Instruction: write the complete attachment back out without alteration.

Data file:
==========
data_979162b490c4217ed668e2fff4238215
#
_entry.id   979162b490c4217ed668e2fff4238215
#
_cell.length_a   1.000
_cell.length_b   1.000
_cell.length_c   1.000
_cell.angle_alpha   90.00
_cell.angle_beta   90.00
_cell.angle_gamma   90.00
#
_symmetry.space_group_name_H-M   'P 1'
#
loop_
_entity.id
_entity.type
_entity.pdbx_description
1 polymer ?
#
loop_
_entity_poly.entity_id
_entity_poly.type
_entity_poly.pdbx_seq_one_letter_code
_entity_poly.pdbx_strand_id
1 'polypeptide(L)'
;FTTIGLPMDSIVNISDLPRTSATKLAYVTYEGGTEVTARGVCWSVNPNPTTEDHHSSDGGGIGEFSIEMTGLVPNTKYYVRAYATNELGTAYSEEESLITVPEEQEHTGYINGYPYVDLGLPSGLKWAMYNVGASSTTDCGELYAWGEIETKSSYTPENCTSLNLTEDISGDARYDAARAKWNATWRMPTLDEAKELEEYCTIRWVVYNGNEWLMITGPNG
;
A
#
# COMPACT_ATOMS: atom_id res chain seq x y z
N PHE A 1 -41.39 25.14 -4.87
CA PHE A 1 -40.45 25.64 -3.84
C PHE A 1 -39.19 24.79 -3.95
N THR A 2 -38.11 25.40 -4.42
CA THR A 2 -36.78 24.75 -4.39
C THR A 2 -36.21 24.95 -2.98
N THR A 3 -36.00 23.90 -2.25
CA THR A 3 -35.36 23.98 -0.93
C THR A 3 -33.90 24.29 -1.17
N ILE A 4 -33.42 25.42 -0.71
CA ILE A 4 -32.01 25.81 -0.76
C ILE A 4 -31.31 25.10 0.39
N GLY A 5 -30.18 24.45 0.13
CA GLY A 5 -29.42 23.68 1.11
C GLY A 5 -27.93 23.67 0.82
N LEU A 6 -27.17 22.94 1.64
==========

data_979162b490c4217ed668e2fff4238215
#
_entry.id   979162b490c4217ed668e2fff4238215
#
_cell.length_a   1.000
_cell.length_b   1.000
_cell.length_c   1.000
_cell.angle_alpha   90.00
_cell.angle_beta   90.00
_cell.angle_gamma   90.00
#
_symmetry.space_group_name_H-M   'P 1'
#
loop_
_entity.id
_entity.type
_entity.pdbx_description
1 polymer ?
#
loop_
_entity_poly.entity_id
_entity_poly.type
_entity_poly.pdbx_seq_one_letter_code
_entity_poly.pdbx_strand_id
1 'polypeptide(L)'
;FTTIGLPMDSIVNISDLPRTSATKLAYVTYEGGTEVTARGVCWSVNPNPTTEDHHSSDGGGIGEFSIEMTGLVPNTKYYVRAYATNELGTAYSEEESLITVPEEQEHTGYINGYPYVDLGLPSGLKWAMYNVGASSTTDCGELYAWGEIETKSSYTPENCTSLNLTEDISGDARYDAARAKWNATWRMPTLDEAKELEEYCTIRWVVYNGNEWLMITGPNG
;
A
#
# COMPACT_ATOMS: atom_id res chain seq x y z
N PHE A 1 -41.39 25.14 -4.87
CA PHE A 1 -40.45 25.64 -3.84
C PHE A 1 -39.19 24.79 -3.95
N THR A 2 -38.11 25.40 -4.42
CA THR A 2 -36.78 24.75 -4.39
C THR A 2 -36.21 24.95 -2.98
N THR A 3 -36.00 23.90 -2.25
CA THR A 3 -35.36 23.98 -0.93
C THR A 3 -33.90 24.29 -1.17
N ILE A 4 -33.42 25.42 -0.71
CA ILE A 4 -32.01 25.81 -0.76
C ILE A 4 -31.31 25.10 0.39
N GLY A 5 -30.18 24.45 0.13
CA GLY A 5 -29.42 23.68 1.11
C GLY A 5 -27.93 23.67 0.82
N LEU A 6 -27.17 22.94 1.64